King’s, Emily, Kim, it is super, super fun to get to sit down with all of you and honor Judy’s legacy. And I wish I were spending time with all of you under better circumstances. But I have to say, it’s been really meaningful getting to spend this day with you and in community with so many folks across the disability community. So, for context, we just came from the service at the synagogue with I don’t even know how many people were there. It was like overflow room after overflow room. The world came to celebrate Judy’s life, as was what needed to happen. But we all felt like the right thing to do was to take some time ourselves to really share some stories about Judy, to share some personal memories, given that she really has been and was a mentor to each of us and in different ways. I think it’s fair to say none of us would be doing this work today, and none of us would know each other, and none of us would be in the roles that we’re in if not for Judy Heumann. So, I know she’s with us in spirit for this conversation, and she’s probably laughing at us and probably already has some kind of a criticism to offer about something I’ve said! [laughs] She’s shaking a finger somewhere up there.
But I’m gonna kick this conversation off by asking each of you to introduce yourselves so that folks can hear your voices. And then I’m really looking forward to getting into this conversation. So, Kings, you are the newest of the bunch to come on Off-Kilter. You’ve been, you’re no stranger to the show because these days you’re one of the producers of Off-Kilter behind the scenes. But I’m really excited to have you on the airwaves. So, share a little bit about who you are and how you come to this work.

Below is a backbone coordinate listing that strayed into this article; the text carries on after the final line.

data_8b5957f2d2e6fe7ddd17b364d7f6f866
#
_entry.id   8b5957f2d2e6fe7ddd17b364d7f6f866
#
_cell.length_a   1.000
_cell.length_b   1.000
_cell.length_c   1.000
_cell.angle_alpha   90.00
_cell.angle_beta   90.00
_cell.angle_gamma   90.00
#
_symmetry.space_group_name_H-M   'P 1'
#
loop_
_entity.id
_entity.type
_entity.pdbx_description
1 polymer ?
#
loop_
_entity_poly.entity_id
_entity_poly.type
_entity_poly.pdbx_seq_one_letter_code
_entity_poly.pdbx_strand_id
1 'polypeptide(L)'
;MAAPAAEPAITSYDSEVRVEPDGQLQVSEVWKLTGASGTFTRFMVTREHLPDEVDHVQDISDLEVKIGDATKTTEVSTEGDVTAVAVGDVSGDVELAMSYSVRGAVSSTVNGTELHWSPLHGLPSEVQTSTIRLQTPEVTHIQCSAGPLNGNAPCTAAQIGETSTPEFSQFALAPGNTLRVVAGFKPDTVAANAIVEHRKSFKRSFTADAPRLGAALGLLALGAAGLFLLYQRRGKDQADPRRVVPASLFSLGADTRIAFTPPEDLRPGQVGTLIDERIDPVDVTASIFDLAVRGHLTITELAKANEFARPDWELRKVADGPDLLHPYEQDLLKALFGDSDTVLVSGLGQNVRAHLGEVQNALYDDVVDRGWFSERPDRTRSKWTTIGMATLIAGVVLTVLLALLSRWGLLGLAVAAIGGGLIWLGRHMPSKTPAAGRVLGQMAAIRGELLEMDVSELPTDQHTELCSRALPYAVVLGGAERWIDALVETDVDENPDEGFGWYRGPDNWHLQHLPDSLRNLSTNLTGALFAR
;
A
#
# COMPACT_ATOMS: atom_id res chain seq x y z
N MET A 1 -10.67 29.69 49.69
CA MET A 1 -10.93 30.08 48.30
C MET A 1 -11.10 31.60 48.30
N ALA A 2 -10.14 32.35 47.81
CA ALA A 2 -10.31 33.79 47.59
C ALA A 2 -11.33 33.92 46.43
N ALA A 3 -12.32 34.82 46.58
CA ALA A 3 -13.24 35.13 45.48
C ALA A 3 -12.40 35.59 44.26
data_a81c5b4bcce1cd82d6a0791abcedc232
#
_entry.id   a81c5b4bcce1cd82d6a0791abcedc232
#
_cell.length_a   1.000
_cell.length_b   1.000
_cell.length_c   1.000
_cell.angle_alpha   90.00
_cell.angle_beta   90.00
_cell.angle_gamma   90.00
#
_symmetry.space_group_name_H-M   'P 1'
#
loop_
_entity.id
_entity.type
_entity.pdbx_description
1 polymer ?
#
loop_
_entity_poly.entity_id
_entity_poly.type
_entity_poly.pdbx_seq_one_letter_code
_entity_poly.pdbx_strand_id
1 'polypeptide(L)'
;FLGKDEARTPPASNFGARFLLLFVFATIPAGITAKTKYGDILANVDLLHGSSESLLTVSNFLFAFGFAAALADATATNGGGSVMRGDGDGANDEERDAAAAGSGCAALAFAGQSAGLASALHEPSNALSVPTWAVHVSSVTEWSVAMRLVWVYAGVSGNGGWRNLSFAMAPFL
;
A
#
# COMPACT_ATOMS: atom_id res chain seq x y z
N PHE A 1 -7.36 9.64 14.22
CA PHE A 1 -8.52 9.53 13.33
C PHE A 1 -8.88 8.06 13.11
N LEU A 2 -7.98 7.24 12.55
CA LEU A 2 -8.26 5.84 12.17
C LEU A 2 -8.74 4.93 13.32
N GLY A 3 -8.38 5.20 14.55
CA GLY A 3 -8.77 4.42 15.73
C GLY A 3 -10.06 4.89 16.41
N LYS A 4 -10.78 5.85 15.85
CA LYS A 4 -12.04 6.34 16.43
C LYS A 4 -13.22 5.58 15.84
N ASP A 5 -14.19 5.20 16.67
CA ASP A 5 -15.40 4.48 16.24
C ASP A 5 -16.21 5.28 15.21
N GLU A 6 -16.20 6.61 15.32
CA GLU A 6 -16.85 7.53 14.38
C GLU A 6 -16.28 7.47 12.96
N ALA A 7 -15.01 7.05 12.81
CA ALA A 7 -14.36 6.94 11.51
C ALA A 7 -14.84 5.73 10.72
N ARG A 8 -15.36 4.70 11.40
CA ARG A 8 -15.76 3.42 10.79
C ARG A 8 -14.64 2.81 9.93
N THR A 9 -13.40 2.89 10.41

KINGS FLOYD: Yeah, absolutely. So, hi, everyone. My name is Kings Floyd. My pronouns are she/her. I have the absolute pleasure of working with everyone around the table at The Century Foundation as part of the Disability Economic Justice Collaborative. And I met Judy when I first moved to D.C. in 2016, but I had heard many, many wonderful things about her from 14 years on and even before, without just recognizing that she was the force behind the power.
VALLAS: I love that. And so much of this conversation, I think, is gonna bring in how we knew her and our various memories of her. So, let’s add that into the introductions here, how you first met Judy or how you first remember meeting Judy.
Emily, you were just on Off-Kilter a few weeks ago. It’s lovely to have you back. Again, I wish the circumstances were better, but I know Judy meant a lot to you as well. So, remind Off-Kilter’s listeners a little bit about who you are, and maybe if you wanna invoke the first time you remember meeting Judy.